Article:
Do you see a glass half-full or half-empty? For the peace talks in Mindanao, a lot depends on whose table that glass happens to be. If you talk to the Bangsamoro Islamic Freedom Fighters (BIFF), the peace agreement between the Moro Islamic Liberation Front (MILF) and the Philippine government (GPH) is a prescription to war in Mindanao. A faction of the Moro National Liberation Front that identified with Chairman Nur Misuari has found common cause with the BIFF and has called for “Kosovo-style” of democratic assemblies against the latest peace pact.
Peace is not without its “enemies” because its virtues have recently been closely associated with the MILF, an 11,000-strong rebel group in Mindanao that has successfully concluded what shall soon be known as a comprehensive agreement on the Bangsamoro. MILF chief peace negotiator Mohagher Iqbal has repeatedly said that it was only by accident that he headed the panel. The peace agreements that have been signed with the Philippine government are for the benefit of all stakeholders in the Bangsamoro, Iqbal said.
Both the GPH and MILF panels are also consistent and firm in saying that the Framework Agreement on the Bangsamoro that both have signed does not abrogate the 1996 Final Peace Agreement signed by the Moro National Liberation Front with the Philippine government. The MILF said that it entered into peace negotiations with the Philippine government to strengthen the FPA and not to abolish it. “The good parts of the 1996 FPA will be included in the basic Bangsamoro law that we are trying to write,” chairman Iqbal who also heads the Bangsamoro Transition Commission tasked with writing the draft law, explained.
Unfortunately, the fear that history would be unjustly and wrongly re-written because of these accelerated developments on the peace front, would always be there. Constitutional issues can and will surely be raised, but these would be settled by the Supreme Court. Soon, Congress will deliberate on the proposed Bangsamoro Basic Law and seek experts to help them out. For every opposition raised, a safety net appears to ensure its resolution.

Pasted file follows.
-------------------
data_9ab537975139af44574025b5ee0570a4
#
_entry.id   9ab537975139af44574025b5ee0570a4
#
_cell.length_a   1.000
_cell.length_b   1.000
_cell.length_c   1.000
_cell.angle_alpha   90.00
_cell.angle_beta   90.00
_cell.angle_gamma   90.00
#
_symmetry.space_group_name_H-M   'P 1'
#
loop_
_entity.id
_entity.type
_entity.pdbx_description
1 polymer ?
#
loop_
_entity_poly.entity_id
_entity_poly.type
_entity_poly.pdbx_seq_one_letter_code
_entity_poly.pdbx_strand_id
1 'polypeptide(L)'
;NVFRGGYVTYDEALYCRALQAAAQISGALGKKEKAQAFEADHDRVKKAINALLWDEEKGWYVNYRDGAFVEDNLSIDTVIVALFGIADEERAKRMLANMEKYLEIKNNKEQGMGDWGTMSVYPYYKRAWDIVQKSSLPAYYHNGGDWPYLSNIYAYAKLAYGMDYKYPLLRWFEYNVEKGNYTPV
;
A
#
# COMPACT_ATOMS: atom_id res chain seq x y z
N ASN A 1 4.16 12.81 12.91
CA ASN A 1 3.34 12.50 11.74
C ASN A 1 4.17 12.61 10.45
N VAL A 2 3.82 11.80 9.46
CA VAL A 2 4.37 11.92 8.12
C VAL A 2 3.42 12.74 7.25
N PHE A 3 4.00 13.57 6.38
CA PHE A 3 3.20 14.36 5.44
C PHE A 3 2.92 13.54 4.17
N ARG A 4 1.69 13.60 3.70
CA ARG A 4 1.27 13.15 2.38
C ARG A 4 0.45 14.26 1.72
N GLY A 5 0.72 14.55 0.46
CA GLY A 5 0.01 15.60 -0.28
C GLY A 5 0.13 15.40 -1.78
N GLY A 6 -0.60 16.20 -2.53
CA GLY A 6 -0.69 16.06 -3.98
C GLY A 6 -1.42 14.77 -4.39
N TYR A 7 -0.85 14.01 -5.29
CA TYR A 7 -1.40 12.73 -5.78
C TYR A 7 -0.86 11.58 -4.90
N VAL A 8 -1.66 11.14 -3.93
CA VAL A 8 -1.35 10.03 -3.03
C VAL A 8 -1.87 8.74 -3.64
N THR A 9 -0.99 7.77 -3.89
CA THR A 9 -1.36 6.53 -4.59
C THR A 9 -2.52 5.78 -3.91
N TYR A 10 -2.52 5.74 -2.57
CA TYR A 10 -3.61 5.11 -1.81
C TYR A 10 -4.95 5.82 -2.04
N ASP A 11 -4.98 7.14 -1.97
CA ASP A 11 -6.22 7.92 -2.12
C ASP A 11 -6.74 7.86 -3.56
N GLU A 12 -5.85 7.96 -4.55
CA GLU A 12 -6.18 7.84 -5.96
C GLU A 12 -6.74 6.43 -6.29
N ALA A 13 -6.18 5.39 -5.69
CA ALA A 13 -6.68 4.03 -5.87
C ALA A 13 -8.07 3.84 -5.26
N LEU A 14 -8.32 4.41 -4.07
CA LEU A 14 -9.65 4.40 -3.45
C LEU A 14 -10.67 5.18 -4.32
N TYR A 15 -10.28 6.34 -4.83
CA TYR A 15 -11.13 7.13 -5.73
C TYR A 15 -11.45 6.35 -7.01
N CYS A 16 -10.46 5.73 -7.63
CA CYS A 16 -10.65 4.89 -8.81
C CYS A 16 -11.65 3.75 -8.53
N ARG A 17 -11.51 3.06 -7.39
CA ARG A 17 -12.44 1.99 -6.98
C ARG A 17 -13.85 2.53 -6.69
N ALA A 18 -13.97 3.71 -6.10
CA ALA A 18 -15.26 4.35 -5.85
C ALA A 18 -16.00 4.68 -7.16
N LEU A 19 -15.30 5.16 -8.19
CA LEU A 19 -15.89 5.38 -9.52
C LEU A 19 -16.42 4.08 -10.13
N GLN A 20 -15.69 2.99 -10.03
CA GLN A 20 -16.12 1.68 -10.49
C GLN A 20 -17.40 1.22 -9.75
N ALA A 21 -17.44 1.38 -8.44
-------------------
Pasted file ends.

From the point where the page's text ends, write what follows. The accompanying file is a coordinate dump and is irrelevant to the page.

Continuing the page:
The role of the Senate and the House of Representatives in putting together a fair, inclusive and pragmatic Bangsamoro Basic Law that reflects the agreements signed by the GPH and MILF panels is pivotal in our journey to peace. There will be time enough for us to see the blossoming of peace and development initiatives, in and outside of Congress, as the law is being discussed.
What cannot be denied is that all pieces are falling into place and at no time in recent Philippine history has there been such broad international and national support for a peace agreement in Mindanao.
Hope has its own adrenaline rush. The doomsayers and pessimists will eventually wilt in the company of so many do-gooders and peace advocates that have joined the peace bandwagon.
After all, how could one, in conscience, side with the BIFF when it uses child soldiers in the frontlines of war? And who can forget how elements belonging to the MNLF-Misuari wing laid siege to Zamboanga City, leaving thousands of city residents homeless? In contrast, here you have the MILF signing an agreement that would decommission all weapons with the help of an independent group of foreign and national experts.
So how should the glass be seen? How should peace be defined? These are questions that even the highly influential Organization of Islamic Cooperation (OIC) must reflect on. The OIC must step in and serve as mentor to both the MNLF and MILF on how the cause of peace can be best served through dialogues and partnerships. With support coming from all nook and corners of the world, isn’t it time for the Bangsamoro leaders to unite behind the cause of peace?